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Wednesday, 21 September 1949


Mr MENZIES (Kooyong) (Leader of the Opposition) . - The honorable member for Parkes (Mr. Haylen) ' has taken advantage of the sixteen minutes that he has had on the air since the dinner adjournment to dredge the gutter. It has been very entertaining, of course; and I could not fail to notice that a great number of his colleagues enjoyed his remarks; but I do not think that I have ever heard a more deplorable performance in my life. He has dredged the gutter to discover what may or may not be said against some persons who, I could not avoid noticing, had failed in most cases to secure selection as candidates for my party. I venture to say that, when the honorable member interlarded his deplorable speech with the unctuous advice to "keep it clean", he might have taken the advice himself. After all, he is not invulnerable in such matters. I have a very vivid recollection of an honorable member for Parkes, who had been the editor of the Standard-


Mr Haylen - The old one !


Mr MENZIES - Yes, and nonetheless true for being old. After all, the honorable gentleman will find nobody on this side of the chamber about whom the proprietors of a Labour newspaper have had to publish on their back page a crawling apology for a defamatory publication about a well-known man. That publication had been written by the honorable member for Parkes and the proprietors had to say that either it had been published recklessly, without care for its truth or falsehood, or that it was deliberately untrue.


Mr Haylen - I rise to order, Mr. Deputy Speaker. I would not interpolate at this stage except to correct a deliberate misstatement.

The DEPUTY CHAIRMAN (Mr. Burke). - Order !


Mr HARRISON (WENTWORTH, NEW SOUTH WALES) - I rise to order.

The DEPUTY CHAIRMAN. - The Chair already has one point of order before it.


Mr Harrison - Let us take a point of order.

The DEPUTY CHAIRMAN.- Order ! The Chair, not the Opposition, will deal with this matter.


Mr Haylen - I have explained before that the apology was not written-


Mr DEPUTY CHAIRMAN - Order ! The honorable gentleman may make an explanation later if he claims that he has been misrepresented.


Mr MENZIES - The whole point of my observation is that a very old and wise saying is " Physician, heal thyself ".

I do not propose to occupy my time in correcting all the misstatements made by Government speakers in the course of a very remarkable debate - I would not occupy my time in that way - but I do want to make two comments on some earlier aspects of this debate, and each of them has relation to a very important speech made in this House last week by the Minister for External Territories (Mr. Ward). The Minister for External Territories, in the course of his remarks, touched on two matters in particular. One was communism, about which something has been said in this debate, and the other was banking. On the subject of communism, it was interesting to note that the Minister, speaking from his place at the table, with all the authority of a Minister, and speaking, as I have insisted time after time, on behalf of the Government, said this -

I do not share the opinion of some honorable members that there is a real menace of communism in this country.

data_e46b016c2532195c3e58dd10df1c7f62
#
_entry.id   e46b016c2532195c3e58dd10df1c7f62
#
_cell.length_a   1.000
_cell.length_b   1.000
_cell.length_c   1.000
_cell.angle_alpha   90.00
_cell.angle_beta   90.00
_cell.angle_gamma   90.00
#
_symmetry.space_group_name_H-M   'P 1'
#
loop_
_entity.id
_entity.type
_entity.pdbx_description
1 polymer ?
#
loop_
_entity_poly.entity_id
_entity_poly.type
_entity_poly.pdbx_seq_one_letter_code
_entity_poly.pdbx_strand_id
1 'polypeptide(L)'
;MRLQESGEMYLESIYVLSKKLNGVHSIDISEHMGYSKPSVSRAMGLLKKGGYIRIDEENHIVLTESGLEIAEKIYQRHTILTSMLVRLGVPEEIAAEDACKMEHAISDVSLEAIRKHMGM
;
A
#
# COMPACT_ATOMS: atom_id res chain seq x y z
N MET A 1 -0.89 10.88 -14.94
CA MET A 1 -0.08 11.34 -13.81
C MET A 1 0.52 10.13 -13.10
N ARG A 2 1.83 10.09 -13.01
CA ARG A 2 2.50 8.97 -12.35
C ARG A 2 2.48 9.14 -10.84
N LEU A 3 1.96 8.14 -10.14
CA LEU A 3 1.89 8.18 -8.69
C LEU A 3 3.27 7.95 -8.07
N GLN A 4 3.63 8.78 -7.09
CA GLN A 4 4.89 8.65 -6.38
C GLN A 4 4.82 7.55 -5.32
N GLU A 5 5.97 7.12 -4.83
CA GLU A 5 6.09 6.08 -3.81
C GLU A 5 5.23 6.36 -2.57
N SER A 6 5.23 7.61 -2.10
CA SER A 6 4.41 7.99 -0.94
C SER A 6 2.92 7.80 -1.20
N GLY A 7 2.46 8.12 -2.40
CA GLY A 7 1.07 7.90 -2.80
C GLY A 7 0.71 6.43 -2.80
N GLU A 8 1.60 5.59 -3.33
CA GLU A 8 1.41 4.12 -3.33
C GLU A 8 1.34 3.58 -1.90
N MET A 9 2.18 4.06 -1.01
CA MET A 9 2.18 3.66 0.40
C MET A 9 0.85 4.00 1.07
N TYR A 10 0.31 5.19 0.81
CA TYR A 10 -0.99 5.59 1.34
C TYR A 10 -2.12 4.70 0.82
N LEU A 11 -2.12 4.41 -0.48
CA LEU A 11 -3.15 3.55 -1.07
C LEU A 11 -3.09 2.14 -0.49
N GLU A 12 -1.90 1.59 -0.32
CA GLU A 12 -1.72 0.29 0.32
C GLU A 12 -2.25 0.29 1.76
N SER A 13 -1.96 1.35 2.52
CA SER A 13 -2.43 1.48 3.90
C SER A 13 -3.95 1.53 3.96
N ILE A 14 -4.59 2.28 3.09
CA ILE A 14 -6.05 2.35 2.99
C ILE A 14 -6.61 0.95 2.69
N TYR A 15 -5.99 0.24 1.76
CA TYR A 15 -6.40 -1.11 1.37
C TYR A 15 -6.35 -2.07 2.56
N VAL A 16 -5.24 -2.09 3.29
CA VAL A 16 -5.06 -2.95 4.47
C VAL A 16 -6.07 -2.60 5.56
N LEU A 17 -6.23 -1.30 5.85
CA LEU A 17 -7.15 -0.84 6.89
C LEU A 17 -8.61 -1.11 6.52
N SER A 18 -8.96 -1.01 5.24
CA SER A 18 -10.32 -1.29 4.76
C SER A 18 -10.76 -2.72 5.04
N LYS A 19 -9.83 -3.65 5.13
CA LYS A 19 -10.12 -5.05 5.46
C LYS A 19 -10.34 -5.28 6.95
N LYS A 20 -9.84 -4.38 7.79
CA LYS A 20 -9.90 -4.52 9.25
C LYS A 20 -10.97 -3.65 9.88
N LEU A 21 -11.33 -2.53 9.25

That is the view of the Government - that there is no real menace of communism, in this country - and that remark was made right on the heels of a coal strike that was described by the Government itself, in numerous press advertisements, as the product of a Communist conspiracy. That coal strike lost this nation £100,000,000 worth of production and lost the employed people of this country probably more than £30.000,000 in pay. l' should have thought that any movement that could produce those results in Australia should be regarded as a menace to the country. Yet, in spite of that experience, and it is the most recent of a long line of experiences, the Minister for External Territories says that there is no real menace of communism in Australia. His second statement had to deal with banking, and I quote his words merely to express my gratitude to him for having stated the position fully and clearly in words that I hope will become well-known all round Australia. A lot of people, who are bitterly opposed to nationalization of banking, are tempted to suppose that the issue is dead, but the Minister, I hope, has removed any misapprehension of that kind, because what he said was this -

It is quite true that Labour has not been able to go as far as it would have liked with its banking policy.

Later he said -

So, as long as the La,bour party stands by its decision, the nationalization of banking will be brought about. Tests of the constitutionality of Labour's proposal may be made by certain authorities, but surely no honorable member opposite would argue that any authority is greater than the voice of the people. If the people continue to return Labour governments that are pledged to the nationalization of banking, why should not such a policy be put into effect? Could not all the obstacles be overcome at the will of the people? By answering the arguments of our opponents we hope to make it clear to the people that in their own interests the banking institutions of this country should be nationalized.

That is a characteristically clear statement by the Minister. He does not usually engage in ambiguous expressions. There is a clear statement that the nationalization of banking is at this very moment on the board, that it is a live issue and that a vote for the Socialist Government will be inevitably a vote for nationalization of banking. I am indebted to the Minister for having made that clear.